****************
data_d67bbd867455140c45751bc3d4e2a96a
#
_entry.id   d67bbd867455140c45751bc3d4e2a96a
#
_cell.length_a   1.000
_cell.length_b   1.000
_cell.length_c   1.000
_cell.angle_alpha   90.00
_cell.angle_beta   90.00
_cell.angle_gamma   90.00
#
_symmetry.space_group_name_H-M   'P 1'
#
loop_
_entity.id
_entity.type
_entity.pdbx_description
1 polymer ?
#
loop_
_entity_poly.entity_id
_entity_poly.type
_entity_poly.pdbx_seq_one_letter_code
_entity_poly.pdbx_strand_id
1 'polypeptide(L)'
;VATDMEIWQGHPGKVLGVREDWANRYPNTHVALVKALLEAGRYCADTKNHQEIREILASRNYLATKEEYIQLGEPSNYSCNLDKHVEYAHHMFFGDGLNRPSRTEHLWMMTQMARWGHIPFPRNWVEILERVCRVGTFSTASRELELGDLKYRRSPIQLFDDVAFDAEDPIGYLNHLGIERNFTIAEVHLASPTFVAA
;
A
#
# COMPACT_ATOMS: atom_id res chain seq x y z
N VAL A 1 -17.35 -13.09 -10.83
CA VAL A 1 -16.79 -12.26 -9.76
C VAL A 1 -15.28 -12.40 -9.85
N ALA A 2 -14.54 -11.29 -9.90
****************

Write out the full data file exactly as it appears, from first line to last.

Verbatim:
data_d67bbd867455140c45751bc3d4e2a96a
#
_entry.id   d67bbd867455140c45751bc3d4e2a96a
#
_cell.length_a   1.000
_cell.length_b   1.000
_cell.length_c   1.000
_cell.angle_alpha   90.00
_cell.angle_beta   90.00
_cell.angle_gamma   90.00
#
_symmetry.space_group_name_H-M   'P 1'
#
loop_
_entity.id
_entity.type
_entity.pdbx_description
1 polymer ?
#
loop_
_entity_poly.entity_id
_entity_poly.type
_entity_poly.pdbx_seq_one_letter_code
_entity_poly.pdbx_strand_id
1 'polypeptide(L)'
;VATDMEIWQGHPGKVLGVREDWANRYPNTHVALVKALLEAGRYCADTKNHQEIREILASRNYLATKEEYIQLGEPSNYSCNLDKHVEYAHHMFFGDGLNRPSRTEHLWMMTQMARWGHIPFPRNWVEILERVCRVGTFSTASRELELGDLKYRRSPIQLFDDVAFDAEDPIGYLNHLGIERNFTIAEVHLASPTFVAA
;
A
#
# COMPACT_ATOMS: atom_id res chain seq x y z
N VAL A 1 -17.35 -13.09 -10.83
CA VAL A 1 -16.79 -12.26 -9.76
C VAL A 1 -15.28 -12.40 -9.85
N ALA A 2 -14.54 -11.29 -9.90